This book is basic, short and sweet, but it’s got some great mantras for big brothers or big sisters-to-be: told in the first person, it talks a bit about what babies need (milk, and help changing their diapers, and to be safe and warm) and also emphasizes how older siblings can help, whether it’s by cuddling the baby, helping mom or dad change it, or playing with it. It also points out the benefits of NOT being a baby (“The baby can’t eat pizza, or apples, or ice cream, or play on the playground”), and I love its conclusion: “I am special and the only one like me in the world”, as I think it’s important to remind kids of this in case they feel threatened by a new presence in the family.
Much like Joanna Cole’s I’m a Big Brother/Sister, this book is fairly brief and basic, but I like that it realistically shows a toddler what sorts of things to expect during a mother’s pregnancy, from sorting through baby clothes, to getting the new baby’s room ready, to letting Mommy nap on the couch while Daddy makes dinner! It’s a very sweet book, and the fact that the family is mixed-race may give it special appeal in diverse Singapore.
Karen Katz’s colourful illustrations and exuberant, toddler-friendly text make her a big winner in our house. This book mostly emphasizes why it’s so great to be an older sibling (such as “My baby brother eats with his hands…but I eat with a fork and spoon!” or “My baby brother has to ride in a stroller, but I can ride my tricycle!”). These points really seem to resonate with Maggie (“I will help push my baby brother in his stroller!”) and get her excited for being a big sister. She also loves the lift-the-flap feature on each page the reveals what’s special about being a big sister.
Make sure you have tissues handy, mama, this book is a major tearjerker (but I LOVE it)! Rather than focus on pregnancy, it’s simply two parents recalling to a little boy all their fond memories of him from birth, from singing his favorite song (over and over and over again), to taking him outside in the carrier, to his first steps or first trip to the beach. It takes you up to when the little boy is around 2 or 3, then casually mentions that there might someday be a new baby brother or sister, but no matter what happens, YOU will always be the first, and that’s very special.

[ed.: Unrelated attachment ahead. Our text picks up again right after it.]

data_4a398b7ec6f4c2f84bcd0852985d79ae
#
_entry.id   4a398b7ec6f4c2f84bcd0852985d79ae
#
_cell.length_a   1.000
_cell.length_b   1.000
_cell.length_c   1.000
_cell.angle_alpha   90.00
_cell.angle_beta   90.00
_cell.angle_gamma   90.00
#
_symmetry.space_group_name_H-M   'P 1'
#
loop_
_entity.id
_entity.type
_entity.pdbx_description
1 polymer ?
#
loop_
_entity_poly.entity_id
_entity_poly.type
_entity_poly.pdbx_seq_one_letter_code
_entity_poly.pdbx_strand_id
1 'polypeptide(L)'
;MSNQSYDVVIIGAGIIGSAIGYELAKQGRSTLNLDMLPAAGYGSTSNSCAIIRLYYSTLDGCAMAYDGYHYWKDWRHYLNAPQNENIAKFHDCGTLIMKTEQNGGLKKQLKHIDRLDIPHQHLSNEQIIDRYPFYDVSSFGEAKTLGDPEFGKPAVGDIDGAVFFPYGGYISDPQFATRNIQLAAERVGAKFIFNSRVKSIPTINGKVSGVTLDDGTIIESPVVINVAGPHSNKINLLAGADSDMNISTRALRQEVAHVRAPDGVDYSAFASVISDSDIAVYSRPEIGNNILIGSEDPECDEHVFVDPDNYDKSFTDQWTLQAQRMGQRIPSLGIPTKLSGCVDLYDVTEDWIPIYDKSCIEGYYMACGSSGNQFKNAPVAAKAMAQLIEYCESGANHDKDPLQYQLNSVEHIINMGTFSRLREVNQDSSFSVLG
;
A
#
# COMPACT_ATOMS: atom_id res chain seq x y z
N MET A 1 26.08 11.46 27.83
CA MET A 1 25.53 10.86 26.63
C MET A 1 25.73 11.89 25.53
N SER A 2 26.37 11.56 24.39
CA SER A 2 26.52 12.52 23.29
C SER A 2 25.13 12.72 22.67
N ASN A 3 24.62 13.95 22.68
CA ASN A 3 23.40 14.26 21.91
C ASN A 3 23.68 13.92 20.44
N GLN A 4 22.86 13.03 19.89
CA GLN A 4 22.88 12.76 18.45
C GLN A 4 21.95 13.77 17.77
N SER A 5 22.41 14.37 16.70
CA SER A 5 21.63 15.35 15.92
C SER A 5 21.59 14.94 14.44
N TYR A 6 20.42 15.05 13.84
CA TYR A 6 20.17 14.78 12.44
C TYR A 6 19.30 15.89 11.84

Beautifully illustrated and almost poetic in its sparse language, You Were the First has also been a hit with Maggie, who clearly identifies with so many of the scenes and likes hearing me tell her about the first time SHE crawled or the first time SHE went to the beach (it doesn’t hurt that the little boy also has a dog like her). Like Waiting for Baby, this book also features a mixed-race family with an Asian mother, which many kids in Singapore might identify closely with.
I loved the Little Critter series when I was young, but to be honest didn’t get this one for Maggie (it took us a while to convince her that a little brother would be as desirable as a baby sister, so I shied away from most books focusing on the latter).
Anyway, this one rates quite highly on Amazon, where numerous parents mention their toddlers actually memorize and mimic all the things you can do with a new baby sibling, such as help change diapers, push the stroller, or read your books to the baby. Sounds like a winner to me!
So obviously this isn’t a book to read with your toddler, but I’ve found it fascinating and invaluable all the same so wanted to give it a shoutout! As an only child, I personally have limited knowledge of sibling dynamics, and obviously had no model growing up about how to parent multiple kids (my husband, on the other hand, is one of six and laughed his face off when he saw this book).
I guess I’d best describe it as “Parenting Behaviors to Avoid and Strive For“, whether it’s playing favorites, comparing your kids’ behavior or achievements, promoting cooperation over competition, or helping your kids resolve their conflicts in a respectful manner. It’s mostly geared toward parents with older kids who fight a lot, so I guess I’ll probably be returning to it in a few years’ time!